Employment Law Daily Claim that Fox News surveilled, hacked former host who reported sexual harassment found implausible
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Wednesday, May 23, 2018

Claim that Fox News surveilled, hacked former host who reported sexual harassment found implausible

By Lorene D. Park, J.D.

Dismissing a former Fox News anchor’s claims that, in retaliation for her complaints of sexual harassment, she was subjected to electronic and physical surveillance and had her electronic devices hacked, a federal district court in New York found that her Wiretap Act and Stored Communications Act claims were not plausible because she did not allege any actual interception of communications. While a forensic exam may have suggested the “capability of” remote access or monitoring of her communications, that was not enough to make her claims plausible. The court also dismissed her emotional distress claims (Tantaros v. Fox News Network, LLC, May 18, Daniels, G.).

The employee, a former anchor, host, and political analyst for Fox News, claimed that for years she and other female employees faced “rampant” sexual harassment from senior executives, including Roger Ailes, the company’s former CEO who is now deceased. For example, he once looked her up and down and smirked, saying “[w]e need to get you a tighter dress.”

According to the employee, she complained several times to a senior executive VP from 2015 through April 2016, and the defendants retaliated by targeting her for electronic and physical surveillance. She believed Fox News hacked her personal computer and gained unauthorized access to her Gmail account. She further alleged that two days after Ailes remarked on her outfit, Fox News asked her and others to provide their personal laptops to the IT department to be formatted for a “Live Tweet Session” being held during a presidential address. Soon thereafter, while she was live on air and could not change her password, she allegedly received Gmail notices that someone had “logged into her account.” She claimed the notices were “extremely stressful and distracting” and were sent to throw her “off her game in front of millions of viewers.”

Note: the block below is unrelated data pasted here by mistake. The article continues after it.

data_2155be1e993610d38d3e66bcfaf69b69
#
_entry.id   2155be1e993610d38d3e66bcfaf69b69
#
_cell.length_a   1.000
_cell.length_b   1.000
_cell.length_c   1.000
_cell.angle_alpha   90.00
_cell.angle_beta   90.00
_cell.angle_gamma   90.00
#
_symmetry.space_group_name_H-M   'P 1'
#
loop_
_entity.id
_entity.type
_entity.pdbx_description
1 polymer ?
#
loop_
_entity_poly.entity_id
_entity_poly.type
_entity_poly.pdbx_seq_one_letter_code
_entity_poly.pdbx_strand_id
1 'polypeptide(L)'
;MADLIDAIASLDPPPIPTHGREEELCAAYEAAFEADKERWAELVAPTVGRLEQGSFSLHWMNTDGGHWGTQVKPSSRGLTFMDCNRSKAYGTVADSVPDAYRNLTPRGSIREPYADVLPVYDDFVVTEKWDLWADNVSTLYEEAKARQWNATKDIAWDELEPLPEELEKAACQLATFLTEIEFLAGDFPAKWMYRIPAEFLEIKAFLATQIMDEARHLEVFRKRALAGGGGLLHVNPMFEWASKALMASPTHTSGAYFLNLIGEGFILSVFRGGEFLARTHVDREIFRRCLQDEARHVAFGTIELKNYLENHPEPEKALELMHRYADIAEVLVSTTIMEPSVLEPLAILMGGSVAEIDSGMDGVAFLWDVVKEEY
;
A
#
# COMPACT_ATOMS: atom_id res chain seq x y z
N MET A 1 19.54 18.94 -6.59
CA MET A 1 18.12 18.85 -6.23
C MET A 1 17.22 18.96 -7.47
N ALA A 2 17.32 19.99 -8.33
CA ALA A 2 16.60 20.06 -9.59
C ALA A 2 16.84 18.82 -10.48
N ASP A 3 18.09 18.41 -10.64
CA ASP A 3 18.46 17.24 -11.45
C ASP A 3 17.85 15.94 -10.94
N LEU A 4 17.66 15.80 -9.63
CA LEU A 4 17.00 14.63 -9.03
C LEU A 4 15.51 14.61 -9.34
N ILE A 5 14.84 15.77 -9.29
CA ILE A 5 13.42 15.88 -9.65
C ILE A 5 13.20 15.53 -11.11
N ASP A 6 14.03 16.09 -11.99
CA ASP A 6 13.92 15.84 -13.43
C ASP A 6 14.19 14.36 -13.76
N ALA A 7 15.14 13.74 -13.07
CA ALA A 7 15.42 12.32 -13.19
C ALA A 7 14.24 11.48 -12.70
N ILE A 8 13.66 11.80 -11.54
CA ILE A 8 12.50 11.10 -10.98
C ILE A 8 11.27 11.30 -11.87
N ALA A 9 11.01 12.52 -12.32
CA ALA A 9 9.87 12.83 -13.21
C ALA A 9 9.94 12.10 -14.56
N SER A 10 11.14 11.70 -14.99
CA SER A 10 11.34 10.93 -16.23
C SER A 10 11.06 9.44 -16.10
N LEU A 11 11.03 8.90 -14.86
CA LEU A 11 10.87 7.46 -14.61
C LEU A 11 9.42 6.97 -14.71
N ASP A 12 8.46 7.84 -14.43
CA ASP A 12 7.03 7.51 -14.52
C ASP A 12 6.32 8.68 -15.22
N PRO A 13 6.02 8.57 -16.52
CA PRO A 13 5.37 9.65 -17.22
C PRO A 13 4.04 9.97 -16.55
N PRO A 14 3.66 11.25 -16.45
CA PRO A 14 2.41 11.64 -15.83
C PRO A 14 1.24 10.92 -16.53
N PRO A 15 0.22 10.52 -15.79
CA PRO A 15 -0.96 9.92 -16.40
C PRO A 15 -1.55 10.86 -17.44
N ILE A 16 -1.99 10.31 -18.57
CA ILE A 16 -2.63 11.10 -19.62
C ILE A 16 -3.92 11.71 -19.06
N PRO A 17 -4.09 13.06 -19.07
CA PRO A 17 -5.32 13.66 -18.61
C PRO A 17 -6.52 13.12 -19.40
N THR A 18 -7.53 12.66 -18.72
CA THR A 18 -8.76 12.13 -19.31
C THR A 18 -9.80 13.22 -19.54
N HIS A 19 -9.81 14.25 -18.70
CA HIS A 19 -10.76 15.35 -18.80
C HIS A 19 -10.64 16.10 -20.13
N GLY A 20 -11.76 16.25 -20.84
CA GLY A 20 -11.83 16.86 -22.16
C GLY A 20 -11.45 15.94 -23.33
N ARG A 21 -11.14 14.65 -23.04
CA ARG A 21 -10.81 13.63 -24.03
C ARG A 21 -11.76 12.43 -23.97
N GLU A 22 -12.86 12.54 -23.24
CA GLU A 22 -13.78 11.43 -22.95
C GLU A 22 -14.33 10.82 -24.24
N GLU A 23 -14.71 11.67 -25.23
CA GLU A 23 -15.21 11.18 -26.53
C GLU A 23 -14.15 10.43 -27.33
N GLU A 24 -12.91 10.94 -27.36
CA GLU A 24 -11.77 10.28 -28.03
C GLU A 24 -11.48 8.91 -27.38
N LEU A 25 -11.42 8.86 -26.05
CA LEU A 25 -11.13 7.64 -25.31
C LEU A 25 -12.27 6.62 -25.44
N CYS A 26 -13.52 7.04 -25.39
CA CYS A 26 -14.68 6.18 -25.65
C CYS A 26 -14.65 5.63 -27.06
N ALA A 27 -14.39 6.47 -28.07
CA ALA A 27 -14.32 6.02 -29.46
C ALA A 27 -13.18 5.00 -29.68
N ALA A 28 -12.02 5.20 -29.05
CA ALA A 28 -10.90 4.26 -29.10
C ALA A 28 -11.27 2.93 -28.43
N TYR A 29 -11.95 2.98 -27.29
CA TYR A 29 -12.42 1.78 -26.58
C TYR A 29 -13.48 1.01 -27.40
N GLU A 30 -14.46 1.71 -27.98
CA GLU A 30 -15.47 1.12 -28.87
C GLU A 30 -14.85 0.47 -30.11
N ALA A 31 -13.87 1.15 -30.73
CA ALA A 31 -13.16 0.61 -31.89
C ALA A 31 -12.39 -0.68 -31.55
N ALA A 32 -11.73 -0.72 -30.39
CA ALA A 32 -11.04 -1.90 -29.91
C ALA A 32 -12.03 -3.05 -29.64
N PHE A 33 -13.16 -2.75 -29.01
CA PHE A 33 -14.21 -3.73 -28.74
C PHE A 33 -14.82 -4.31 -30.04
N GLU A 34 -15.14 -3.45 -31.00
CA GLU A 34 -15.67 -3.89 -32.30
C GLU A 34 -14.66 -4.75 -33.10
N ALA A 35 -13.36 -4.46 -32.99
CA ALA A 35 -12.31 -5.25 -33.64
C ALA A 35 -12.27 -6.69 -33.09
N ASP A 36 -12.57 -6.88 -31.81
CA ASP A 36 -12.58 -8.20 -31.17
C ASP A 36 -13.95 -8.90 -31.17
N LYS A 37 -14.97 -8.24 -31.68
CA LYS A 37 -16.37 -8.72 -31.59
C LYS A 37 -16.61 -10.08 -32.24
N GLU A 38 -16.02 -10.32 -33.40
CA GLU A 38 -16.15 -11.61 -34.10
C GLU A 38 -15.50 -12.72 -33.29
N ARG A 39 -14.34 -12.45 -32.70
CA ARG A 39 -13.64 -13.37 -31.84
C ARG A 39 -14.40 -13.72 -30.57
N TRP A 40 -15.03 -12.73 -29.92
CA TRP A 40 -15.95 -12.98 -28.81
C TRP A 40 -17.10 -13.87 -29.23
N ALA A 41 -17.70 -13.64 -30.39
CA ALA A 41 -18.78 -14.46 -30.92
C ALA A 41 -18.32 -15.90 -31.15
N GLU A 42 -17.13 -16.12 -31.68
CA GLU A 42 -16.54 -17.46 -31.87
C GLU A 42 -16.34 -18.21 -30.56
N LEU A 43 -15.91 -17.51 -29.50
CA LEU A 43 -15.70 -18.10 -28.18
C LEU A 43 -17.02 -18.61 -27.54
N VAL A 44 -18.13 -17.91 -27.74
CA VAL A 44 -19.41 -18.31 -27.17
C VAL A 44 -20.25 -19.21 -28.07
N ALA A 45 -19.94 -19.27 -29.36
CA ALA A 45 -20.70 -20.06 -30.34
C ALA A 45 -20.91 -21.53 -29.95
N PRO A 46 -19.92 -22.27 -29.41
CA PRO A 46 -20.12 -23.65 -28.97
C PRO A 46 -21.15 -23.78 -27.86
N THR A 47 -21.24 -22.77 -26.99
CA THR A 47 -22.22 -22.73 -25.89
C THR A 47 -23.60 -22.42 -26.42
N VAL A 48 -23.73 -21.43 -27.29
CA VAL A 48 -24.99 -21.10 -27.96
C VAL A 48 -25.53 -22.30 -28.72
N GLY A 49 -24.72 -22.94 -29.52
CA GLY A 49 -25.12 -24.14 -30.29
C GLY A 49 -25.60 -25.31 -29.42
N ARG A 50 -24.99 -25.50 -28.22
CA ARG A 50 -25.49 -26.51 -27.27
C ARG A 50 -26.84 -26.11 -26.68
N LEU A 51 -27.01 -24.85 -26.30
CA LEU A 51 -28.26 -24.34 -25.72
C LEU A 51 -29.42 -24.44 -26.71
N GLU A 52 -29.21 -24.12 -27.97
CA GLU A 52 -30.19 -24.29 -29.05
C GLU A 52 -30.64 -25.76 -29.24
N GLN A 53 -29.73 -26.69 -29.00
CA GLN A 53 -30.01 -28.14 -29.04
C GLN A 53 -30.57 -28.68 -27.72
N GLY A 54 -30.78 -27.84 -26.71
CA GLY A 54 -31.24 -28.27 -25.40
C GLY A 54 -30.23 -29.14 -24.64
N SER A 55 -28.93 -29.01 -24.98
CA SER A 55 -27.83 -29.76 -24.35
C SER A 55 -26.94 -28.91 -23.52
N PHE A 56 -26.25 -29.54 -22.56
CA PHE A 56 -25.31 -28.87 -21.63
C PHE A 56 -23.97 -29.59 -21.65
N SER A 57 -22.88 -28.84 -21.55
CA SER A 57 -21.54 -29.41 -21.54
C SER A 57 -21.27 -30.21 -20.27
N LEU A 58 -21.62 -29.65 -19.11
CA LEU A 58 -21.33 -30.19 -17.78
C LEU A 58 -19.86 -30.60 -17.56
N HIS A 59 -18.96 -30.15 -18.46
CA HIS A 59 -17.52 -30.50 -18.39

The employee claimed a forensic exam of her computer revealed malware “likely giving whomever placed it the ability to access her communications, documents, and personal email.” The exam also allegedly revealed that Fox News used an outdated system for her work-issued Blackberry enabling it to turn on the microphone or camera without her knowledge or consent. She claimed Fox surreptitiously recorded its employees without consent. She asserted that she saw black SUVs parking by her residence and recognized one driver as a member of Ailes’s personal security detail. She claimed a Fox News contributor and former NYPD detective admitted that he was hired to spy on her and dig up dirt on her and other accusers. She also believed that after she was suspended from Fox News (allegedly for reporting sexual harassment) Fox News tried to “wipe” her Blackberry and delete emails.

In addition to the allegations of surveillance, the employee claimed that she was targeted for harassment and smear campaigns on the Internet, including the use of fake social media accounts (”sockpuppet” accounts) to discredit her or influence public perception and the manipulation of online images to make her appear “overweight or out of shape.”

“Speculation and conjecture.” Though in prior proceedings the court refused to characterize the employee’s claims as frivolous and denied the defendants’ motion for sanctions, the court now dismissed the complaint under Rule 12(b)(6), finding her amended complaint “based primarily on speculation and conjecture.”

No actual interception of communication. The employee claimed the defendants violated the Wiretap Act by surveilling her and using the fruits of that surveillance to “emotionally torture” her, but she failed to allege a basic element: an actual interception of her wire, oral, or electronic communications. While a forensic exam revealed malware that suggested a “capability of” remote access or monitoring of her communications, she didn’t allege that any defendant actually intercepted or tried to intercept any of her communications. The mere capability of doing so was not enough to state a claim.

Likewise, the employee’s Stored Communications Act claim failed because, even if one ignored the weight of authority holding that the SCA does not apply to communications stored on personal devices, she did not plausibly allege facts showing that any defendant unlawfully accessed her emails, text messages, or other communications stored on her personal computer or work-issued Blackberry. Again, vague, speculative, and conclusory allegations about malware were not enough.

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